to politics, art to science, there’s plenty of famous historical
figures that were born in Belfast.
When it comes to famous children’s books there’s few
more popular than The Lion, The Witch and The Wardrobe. Its
author Clive Staples (or CS as he preferred) Lewis
was born in Belfast and his home, Little Lea, is now one of the
listed buildings in the area.
CS Lewis was educated in England, at Malvern College and University
College, Oxford, and after he graduated with high marks, he became
fellow and tutor at Magdalen College. Later he moved to Cambridge
as Professor of Medieval and Renaissance Literature. But in terms
of his own writing, his most famous books are the Narnia stories,
which were originally devised for World War II evacuees.
In later years he married the American author Joy Gresham
who died of cancer. The film Shadowlands tells of their moving
On the subject of films an Oscar nominated actor and director was
also born in Belfast. Kenneth Charles Brannagh was born here
in 1960 but left for England at the age of nine.
At 23 Kenneth joined the Royal Shakespeare Company where he starred
in Romeo and Juliet and Henry V. He formed his own theatre company
Renaissance that now counts Prince Charles as one of its royal patrons.
His film credits include Hamlet, Peter’s Friends
and Mary Shelley’s Frankenstein.
Poet Seamus Heaney was born in April 1939, the eldest of
nine children. He grew up as a country boy on his father’s
farm in County Derry. At the age of 12 he won a scholarship to St
Columb’s College, a Catholic boarding school in the city of
Derry. He then studied and lectured in English at Queen’s
University, Belfast, and lived in the city from 1957 to 1972 before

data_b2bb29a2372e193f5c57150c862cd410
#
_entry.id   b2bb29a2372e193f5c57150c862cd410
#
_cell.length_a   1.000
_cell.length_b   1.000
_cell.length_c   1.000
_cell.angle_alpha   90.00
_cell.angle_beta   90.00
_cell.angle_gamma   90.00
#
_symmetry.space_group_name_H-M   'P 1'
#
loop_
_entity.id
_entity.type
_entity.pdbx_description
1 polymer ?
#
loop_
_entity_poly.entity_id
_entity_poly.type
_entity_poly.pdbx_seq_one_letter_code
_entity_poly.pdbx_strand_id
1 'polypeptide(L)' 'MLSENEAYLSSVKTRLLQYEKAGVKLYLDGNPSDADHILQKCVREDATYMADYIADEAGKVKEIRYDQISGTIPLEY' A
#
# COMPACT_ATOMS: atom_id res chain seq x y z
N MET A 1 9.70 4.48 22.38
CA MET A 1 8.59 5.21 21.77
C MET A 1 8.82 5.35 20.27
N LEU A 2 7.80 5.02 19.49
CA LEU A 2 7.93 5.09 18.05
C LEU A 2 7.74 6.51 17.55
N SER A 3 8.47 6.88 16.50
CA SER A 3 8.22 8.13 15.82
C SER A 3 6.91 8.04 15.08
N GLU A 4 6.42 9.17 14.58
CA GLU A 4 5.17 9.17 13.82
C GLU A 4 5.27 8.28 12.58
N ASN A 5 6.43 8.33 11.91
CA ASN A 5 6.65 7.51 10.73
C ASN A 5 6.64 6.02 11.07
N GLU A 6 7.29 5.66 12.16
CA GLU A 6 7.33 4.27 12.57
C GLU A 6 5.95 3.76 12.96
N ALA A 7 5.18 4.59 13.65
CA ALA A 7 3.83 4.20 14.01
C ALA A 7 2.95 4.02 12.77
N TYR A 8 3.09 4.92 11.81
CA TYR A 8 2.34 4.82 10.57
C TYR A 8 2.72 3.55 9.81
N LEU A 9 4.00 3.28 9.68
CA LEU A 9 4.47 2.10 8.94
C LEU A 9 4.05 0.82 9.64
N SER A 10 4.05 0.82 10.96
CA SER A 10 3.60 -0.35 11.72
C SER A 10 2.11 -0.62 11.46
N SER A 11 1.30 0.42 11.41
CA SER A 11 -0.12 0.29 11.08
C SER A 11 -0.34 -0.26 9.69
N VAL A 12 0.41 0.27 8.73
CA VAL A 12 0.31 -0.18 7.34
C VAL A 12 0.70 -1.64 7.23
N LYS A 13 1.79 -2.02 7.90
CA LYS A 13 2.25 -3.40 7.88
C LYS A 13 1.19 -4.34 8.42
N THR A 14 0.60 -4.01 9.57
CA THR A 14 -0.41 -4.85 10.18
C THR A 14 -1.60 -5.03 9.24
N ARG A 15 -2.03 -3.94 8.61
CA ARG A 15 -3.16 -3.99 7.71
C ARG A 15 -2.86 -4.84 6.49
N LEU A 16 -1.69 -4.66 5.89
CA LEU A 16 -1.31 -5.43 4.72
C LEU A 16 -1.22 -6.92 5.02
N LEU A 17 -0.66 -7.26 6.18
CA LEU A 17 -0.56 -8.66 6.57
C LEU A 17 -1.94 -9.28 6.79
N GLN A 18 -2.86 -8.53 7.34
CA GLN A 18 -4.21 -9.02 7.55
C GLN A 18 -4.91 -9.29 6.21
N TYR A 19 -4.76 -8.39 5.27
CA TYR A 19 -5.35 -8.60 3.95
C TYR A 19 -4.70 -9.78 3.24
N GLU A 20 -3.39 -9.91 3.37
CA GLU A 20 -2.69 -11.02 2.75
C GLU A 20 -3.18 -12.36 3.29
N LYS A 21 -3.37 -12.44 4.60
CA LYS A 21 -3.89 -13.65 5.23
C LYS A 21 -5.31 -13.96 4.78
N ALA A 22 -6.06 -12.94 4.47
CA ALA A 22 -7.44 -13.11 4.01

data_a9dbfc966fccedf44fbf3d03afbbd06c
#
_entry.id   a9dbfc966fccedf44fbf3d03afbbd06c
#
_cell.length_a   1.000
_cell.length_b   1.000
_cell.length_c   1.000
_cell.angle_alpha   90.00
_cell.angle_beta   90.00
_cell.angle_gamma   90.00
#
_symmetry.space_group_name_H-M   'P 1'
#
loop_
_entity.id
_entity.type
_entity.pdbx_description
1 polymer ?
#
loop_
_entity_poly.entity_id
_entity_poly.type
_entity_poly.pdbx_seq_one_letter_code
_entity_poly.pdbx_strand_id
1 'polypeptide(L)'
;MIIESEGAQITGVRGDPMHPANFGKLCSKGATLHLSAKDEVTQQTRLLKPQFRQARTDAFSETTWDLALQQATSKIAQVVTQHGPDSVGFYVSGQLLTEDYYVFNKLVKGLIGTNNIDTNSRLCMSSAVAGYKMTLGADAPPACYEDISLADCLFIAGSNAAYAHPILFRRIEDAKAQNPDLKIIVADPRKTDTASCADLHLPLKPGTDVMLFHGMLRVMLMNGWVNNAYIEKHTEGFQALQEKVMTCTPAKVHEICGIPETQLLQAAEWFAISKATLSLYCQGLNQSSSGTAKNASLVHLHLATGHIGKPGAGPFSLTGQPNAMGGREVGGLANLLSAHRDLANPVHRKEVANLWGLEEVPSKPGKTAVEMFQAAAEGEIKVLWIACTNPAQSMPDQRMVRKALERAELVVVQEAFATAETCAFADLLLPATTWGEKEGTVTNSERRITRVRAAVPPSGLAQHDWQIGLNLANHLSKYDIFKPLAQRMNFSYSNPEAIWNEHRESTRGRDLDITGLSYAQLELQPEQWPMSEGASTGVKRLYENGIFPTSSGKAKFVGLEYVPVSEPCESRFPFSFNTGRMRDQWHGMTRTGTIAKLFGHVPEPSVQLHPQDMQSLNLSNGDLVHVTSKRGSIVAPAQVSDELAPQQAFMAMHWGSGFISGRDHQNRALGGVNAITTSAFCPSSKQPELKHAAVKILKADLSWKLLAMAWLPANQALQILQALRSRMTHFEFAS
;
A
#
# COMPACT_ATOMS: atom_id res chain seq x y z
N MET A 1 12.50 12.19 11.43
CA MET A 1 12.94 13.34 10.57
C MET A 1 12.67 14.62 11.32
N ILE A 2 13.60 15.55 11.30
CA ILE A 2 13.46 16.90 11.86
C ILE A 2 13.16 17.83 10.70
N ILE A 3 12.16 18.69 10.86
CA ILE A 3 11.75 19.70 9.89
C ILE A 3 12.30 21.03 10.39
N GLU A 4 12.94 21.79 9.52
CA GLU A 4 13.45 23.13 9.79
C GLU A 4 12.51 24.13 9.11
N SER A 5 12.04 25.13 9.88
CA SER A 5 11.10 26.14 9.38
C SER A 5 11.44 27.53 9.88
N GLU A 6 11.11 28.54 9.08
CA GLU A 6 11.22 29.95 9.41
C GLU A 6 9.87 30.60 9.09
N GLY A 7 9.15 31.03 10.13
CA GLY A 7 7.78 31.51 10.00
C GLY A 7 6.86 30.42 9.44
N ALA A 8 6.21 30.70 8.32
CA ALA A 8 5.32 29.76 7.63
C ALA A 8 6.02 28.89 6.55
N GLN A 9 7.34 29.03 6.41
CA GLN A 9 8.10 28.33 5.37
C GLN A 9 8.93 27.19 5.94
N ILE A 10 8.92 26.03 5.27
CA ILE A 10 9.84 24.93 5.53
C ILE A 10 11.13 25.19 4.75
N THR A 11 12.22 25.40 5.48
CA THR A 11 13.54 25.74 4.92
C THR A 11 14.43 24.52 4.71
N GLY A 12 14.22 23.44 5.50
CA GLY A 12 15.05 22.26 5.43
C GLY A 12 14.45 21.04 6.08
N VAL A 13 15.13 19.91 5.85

moving to the Republic of Ireland where he has since made his home.
One of today’s most popular poets, he was awarded the Nobel
Prize for Literature in 1995 and the following year, the French
Ministry of Culture made him a Commandeur de L’Orde des
Arts et Lettres.
Footballer George Best, born in Belfast in 1946, is considered
by many to be the best player ever and was even named the “fifth
Beatle” at the height of his international fame.
He was the leading scorer for Manchester United during 1967-68 and
in 1968 won a European Cup Medal and the title of European Footballer
of the Year, as well as Football Writers’ Player of
the Year. He earned 37 international caps for Northern Ireland
as well as two championship medals with United.
Mary McCracken was born on Belfast’s High Street in
1770 to John, a shop-owner and rope maker, and Ann, the daughter
of Francis Joy, the founder of the Belfast Newsletter. Both parents
were members of devout and influential Presbyterian families. She
attended a school established in 1755 by the noted radical and progressive
Mary was the close companion of her older brother, Henry Joy, and
shared his radical political views and an interest in reviving the
ancient music and poetry of Ireland. After his execution in 1798,
she devoted herself to starting a muslin business at Waring Street,
with her sister Margaret, and took on philanthropic causes especially
for women and children. She took a particular interest in the
Charitable Institution (the Belfast Poorhouse), and campaigned
against slavery and poor working conditions. She worked to the end
of her long life for the equality of women.